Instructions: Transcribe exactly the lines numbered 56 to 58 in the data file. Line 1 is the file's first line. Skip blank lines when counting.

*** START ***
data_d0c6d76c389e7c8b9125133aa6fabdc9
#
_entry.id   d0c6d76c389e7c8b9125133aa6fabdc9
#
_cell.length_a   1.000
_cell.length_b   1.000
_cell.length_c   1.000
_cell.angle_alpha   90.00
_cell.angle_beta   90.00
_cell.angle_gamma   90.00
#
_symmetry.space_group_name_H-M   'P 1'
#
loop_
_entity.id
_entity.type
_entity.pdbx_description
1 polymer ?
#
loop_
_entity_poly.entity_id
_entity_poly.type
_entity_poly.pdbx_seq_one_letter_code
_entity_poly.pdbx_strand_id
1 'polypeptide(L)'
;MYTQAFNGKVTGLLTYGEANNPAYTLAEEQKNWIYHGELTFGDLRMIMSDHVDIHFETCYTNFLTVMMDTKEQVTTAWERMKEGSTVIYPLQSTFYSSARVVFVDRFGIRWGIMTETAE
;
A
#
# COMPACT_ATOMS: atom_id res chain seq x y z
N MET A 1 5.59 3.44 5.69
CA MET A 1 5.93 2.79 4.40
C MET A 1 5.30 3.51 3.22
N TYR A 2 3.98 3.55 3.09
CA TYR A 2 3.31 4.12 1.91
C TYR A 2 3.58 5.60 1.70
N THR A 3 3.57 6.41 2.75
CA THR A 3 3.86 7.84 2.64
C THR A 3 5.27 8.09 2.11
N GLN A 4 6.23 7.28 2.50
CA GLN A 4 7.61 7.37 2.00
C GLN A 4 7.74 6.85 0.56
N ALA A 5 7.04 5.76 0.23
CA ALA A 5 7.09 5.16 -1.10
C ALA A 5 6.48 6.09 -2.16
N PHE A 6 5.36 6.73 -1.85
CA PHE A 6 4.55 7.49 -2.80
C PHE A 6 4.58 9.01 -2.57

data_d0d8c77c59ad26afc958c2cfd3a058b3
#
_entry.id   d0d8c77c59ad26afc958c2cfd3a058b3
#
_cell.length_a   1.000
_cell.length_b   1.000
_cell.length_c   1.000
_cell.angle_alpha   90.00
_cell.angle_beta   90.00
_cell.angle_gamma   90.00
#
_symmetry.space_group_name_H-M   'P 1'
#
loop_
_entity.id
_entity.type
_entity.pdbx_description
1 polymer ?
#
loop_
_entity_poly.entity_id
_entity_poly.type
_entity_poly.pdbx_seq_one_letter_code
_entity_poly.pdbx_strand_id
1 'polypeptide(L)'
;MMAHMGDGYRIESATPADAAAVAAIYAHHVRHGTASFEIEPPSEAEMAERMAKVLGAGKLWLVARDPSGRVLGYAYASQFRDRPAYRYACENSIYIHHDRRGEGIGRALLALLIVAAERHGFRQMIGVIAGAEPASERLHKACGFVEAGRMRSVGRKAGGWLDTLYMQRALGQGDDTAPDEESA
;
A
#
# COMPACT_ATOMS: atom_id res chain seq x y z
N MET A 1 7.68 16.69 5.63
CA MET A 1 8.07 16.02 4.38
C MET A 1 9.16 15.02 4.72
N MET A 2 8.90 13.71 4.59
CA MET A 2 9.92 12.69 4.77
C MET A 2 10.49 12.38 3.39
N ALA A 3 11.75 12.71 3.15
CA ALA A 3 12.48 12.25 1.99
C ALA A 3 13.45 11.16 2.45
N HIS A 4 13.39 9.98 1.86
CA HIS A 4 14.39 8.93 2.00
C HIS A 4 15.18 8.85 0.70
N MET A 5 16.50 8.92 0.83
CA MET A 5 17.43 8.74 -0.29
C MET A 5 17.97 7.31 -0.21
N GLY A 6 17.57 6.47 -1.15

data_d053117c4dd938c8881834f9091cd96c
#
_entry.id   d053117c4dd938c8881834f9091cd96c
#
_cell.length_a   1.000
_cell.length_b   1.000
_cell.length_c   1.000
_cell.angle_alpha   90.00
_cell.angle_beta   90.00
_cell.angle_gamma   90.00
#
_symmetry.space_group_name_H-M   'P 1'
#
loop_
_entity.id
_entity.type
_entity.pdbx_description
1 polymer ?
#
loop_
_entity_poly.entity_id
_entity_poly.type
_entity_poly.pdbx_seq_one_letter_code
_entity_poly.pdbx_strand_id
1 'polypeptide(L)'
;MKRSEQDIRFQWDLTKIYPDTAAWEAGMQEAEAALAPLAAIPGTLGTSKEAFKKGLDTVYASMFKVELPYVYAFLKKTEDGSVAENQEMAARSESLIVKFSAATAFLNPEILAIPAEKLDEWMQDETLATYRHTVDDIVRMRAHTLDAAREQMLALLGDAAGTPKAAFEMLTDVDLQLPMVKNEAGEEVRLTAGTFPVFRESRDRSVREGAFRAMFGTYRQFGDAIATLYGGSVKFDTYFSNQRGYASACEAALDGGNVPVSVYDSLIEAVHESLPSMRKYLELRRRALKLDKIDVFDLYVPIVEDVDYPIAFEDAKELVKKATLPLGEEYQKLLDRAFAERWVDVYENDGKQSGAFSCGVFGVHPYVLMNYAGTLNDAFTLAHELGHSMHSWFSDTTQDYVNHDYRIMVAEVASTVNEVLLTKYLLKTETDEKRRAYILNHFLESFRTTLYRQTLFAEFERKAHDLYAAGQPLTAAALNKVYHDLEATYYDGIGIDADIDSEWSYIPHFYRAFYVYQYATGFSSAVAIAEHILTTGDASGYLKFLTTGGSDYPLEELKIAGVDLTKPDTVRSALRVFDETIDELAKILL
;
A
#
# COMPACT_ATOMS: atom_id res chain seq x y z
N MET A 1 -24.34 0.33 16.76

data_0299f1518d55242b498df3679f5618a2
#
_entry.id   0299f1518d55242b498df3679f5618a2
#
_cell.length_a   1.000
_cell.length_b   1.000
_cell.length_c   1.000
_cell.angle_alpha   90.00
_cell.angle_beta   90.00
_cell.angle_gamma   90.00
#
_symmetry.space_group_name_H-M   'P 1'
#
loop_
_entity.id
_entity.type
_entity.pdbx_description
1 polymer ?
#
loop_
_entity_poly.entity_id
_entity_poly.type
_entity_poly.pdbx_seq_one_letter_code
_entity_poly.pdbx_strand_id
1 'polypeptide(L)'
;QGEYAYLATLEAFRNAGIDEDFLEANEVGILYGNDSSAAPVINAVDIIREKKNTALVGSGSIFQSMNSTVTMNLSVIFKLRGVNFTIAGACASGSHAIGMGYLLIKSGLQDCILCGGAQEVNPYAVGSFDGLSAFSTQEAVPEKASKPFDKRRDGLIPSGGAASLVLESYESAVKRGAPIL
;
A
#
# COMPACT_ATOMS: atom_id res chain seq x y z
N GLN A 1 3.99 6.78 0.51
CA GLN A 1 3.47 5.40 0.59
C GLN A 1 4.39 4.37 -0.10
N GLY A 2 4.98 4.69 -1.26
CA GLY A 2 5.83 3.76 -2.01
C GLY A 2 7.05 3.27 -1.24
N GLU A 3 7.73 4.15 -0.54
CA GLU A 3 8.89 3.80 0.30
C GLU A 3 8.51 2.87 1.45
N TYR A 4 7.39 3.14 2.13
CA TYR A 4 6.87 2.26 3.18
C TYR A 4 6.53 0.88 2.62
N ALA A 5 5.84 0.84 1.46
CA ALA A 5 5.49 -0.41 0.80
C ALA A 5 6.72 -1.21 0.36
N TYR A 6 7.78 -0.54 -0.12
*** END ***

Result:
_cell.angle_alpha   90.00
_cell.angle_beta   90.00
_cell.angle_gamma   90.00